/Ryan Faulhaber/posts/writing an emacs module in rust

Writing an Emacs module in Rust

Fri, Aug 14, 2020 - 14 min
tags:

Recently I learned that Emacs supports linking with dynamic modules, so I tried writing one in Rust.

I’m a new Emacs user. I made the jump to Emacs from VSCode / IntelliJ / Vim back in March, and it’s been a mind-blowing experience. I cannot sing Emacs’s praise enough, it’s a truly incredible piece of software.

I’m also a new Rust developer. I don’t write Rust professionally but I made my way through the wonderful and informative Rust book and I fell head-over-heels for this language. I never thought of myself as having any interest in systems programming until I learned Rust, and Rust has allowed me to very easily bridge that gap.

So recently I learned that Emacs allows you to write dynamically-loaded modules written in C. In case you don’t know, if you want to customize Emacs, you must write Emacs Lisp code. This is no different than if you want to customize VS Code and writing JavaScript or TypeScript, although Emacs Lisp is far more robust in terms of what it will allow you to customize. Not all Emacs Lisp code is written in Emacs Lisp, though. Some functions that have to interact with the system on a lower-level are written in C but can be called like Emacs Lisp functions. Emacs also lets you write such functions yourself.

I would hardly consider myself an expert in the fields of C or systems programming, but I’ve always wanted a good excuse to mess around with rust-bindgen. I also realize there’s already Emacs bindings for Rust, but for the sake of learning we’ll ignore that for now.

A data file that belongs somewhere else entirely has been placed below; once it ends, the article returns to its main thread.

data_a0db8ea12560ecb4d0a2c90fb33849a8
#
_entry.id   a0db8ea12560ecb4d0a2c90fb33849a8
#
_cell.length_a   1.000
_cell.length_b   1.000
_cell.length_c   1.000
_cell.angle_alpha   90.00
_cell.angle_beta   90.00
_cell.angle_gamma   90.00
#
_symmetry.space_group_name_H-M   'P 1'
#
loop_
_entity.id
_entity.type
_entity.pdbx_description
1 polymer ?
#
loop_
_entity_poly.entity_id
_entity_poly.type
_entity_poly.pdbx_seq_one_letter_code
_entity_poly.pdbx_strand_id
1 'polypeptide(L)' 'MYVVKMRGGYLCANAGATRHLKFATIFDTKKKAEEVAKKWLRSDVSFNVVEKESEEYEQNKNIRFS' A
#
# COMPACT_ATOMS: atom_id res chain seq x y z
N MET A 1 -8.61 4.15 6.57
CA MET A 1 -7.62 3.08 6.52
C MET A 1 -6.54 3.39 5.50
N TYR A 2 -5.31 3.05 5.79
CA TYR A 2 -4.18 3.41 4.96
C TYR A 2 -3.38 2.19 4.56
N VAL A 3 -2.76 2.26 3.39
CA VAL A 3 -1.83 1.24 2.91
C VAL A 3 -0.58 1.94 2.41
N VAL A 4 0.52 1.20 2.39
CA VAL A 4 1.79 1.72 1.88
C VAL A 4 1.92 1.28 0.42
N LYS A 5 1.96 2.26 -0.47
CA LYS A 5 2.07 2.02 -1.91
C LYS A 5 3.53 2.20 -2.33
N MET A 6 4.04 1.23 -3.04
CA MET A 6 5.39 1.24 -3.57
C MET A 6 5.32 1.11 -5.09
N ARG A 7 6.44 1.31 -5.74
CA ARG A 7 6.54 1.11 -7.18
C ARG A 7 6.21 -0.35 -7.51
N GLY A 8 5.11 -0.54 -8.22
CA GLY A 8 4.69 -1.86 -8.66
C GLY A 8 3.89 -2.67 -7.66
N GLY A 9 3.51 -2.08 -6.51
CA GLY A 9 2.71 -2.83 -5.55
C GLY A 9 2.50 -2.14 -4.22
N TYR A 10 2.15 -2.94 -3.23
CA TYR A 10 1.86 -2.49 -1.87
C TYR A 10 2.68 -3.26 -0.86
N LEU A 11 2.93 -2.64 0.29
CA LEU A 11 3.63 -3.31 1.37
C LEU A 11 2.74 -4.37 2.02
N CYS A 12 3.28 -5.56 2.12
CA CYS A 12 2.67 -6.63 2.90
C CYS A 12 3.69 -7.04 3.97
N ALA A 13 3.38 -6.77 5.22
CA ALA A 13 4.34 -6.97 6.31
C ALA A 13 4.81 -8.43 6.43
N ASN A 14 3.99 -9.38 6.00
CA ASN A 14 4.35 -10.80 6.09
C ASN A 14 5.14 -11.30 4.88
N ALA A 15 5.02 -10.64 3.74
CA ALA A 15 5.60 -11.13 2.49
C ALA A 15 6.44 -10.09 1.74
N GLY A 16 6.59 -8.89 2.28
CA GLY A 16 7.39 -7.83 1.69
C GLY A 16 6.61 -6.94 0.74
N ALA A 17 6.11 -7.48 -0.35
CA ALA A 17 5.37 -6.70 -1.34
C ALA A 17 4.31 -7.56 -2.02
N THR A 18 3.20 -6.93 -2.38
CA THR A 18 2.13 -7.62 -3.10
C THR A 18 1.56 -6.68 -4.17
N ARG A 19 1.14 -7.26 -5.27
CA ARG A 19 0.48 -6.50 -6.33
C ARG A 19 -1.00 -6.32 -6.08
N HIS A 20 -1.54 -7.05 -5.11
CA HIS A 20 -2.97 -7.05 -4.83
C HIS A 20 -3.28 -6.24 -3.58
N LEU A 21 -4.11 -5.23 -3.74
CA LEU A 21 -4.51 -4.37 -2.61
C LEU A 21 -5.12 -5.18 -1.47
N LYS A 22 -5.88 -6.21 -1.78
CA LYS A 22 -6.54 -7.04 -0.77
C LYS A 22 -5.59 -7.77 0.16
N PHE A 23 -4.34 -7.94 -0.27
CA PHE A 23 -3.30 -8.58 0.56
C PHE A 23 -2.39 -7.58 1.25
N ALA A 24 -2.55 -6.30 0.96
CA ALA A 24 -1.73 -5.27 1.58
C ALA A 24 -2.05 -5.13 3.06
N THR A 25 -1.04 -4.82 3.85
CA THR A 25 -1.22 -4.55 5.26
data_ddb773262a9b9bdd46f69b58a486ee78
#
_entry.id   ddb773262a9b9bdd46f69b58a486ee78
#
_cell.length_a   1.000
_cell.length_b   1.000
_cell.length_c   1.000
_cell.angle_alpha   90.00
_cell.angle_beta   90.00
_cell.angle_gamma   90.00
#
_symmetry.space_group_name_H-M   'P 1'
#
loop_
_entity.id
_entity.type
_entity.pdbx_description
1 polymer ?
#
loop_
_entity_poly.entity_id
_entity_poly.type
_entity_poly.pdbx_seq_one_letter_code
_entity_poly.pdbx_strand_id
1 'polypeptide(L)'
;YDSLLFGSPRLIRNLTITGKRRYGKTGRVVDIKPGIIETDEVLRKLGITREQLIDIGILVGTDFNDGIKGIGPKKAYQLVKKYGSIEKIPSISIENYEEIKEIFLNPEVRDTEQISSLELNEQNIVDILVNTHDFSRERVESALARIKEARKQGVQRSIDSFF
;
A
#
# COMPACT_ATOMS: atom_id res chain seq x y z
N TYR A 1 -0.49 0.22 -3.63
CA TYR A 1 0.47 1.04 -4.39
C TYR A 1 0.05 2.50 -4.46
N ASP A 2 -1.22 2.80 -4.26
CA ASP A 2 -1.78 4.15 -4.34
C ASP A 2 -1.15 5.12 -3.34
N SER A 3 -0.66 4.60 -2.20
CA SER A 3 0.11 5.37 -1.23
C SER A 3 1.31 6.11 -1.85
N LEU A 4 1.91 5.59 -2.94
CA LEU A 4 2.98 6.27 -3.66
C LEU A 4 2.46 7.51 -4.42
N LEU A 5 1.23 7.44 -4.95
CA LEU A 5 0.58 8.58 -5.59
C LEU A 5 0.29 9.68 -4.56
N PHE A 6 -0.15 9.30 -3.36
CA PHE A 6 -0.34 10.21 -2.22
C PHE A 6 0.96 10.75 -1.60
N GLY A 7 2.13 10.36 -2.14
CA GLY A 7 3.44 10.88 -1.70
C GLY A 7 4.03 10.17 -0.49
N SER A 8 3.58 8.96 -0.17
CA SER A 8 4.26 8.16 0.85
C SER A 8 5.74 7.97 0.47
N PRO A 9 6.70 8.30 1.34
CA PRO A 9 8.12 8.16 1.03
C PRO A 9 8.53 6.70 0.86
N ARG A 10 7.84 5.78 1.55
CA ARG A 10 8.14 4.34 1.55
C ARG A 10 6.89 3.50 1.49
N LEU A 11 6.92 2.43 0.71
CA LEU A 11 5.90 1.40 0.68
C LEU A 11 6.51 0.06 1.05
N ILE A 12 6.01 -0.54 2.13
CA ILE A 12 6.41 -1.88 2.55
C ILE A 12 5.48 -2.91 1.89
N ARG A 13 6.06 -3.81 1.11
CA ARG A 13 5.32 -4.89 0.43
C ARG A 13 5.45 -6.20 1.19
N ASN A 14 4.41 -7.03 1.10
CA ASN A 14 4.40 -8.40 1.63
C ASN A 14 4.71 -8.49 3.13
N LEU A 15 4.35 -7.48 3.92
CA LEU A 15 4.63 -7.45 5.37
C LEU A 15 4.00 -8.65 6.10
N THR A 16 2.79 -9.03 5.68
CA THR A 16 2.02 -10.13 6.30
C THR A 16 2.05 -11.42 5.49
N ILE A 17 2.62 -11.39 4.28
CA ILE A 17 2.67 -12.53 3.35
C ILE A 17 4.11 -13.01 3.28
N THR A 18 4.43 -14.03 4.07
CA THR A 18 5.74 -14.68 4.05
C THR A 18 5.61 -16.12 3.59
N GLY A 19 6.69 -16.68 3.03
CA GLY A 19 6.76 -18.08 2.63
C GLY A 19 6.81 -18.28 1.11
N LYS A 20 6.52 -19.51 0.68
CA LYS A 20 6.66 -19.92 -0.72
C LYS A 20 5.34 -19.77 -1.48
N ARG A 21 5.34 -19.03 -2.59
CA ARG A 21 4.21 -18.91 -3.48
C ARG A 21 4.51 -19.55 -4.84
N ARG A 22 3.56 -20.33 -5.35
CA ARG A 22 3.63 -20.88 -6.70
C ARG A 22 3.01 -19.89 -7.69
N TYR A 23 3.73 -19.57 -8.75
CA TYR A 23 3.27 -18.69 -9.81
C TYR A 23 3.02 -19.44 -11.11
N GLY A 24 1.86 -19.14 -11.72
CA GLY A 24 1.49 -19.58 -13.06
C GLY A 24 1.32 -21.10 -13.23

Here’s how I tried to write a module for Emacs in Rust.

How it works

According to the Emacs documentation on the matter, if we were writing C, writing an Emacs module requires the following steps:

  1. Include the emacs-module.h header file
  2. Specify int plugin_is_GPL_compatible; in your code
  3. Implement the emacs_module_init function, which Emacs will call upon loading our module

And that’s pretty much it. But obviously we’re dealing with Rust, so our plan of attack will instead be to generate bindings using rust-bindgen and implement our init function in Rust.

Setup

I started this like I begin all new Rust projects: by calling cargo new --lib emacs-module-test.

My Cargo.toml file was edited to contain the following:

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[package]
name = "emacs-module-test"
version = "0.1.0"
authors = ["Ryan Faulhaber <faulhaberryan@gmail.com>"]
edition = "2018"
# let's make our code GPL-compatible!
license = "GPL-3.0-or-later"

[lib]
path = "src/lib.rs"

# we need to specify "cdylib" because our project has to output a shared object
# file
crate-type = ["cdylib"]

[dependencies]
# we'll need some help from libc to interact with C's types
libc = "0.2"

[build-dependencies]
# and of course we'll need bindgen
bindgen = "0.54.1"

Next, we’ll a build step, as per bindgen’s instructions:

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// build.rs
extern crate bindgen;

use std::env;
use std::path::PathBuf;

fn main() {
    let bindings = bindgen::Builder::default()
        // I just imported it straight from where it was on my computer.
        // If we were building a real module we might not want to do this!
        // Also if you're trying this on macOS this header file may not be
        // in this particular location
        .header("/usr/include/emacs-module.h")
        // We want to specify our own emacs_module_init function, so we won't
        // generate one in Rust automatically
        .blacklist_function("emacs_module_init")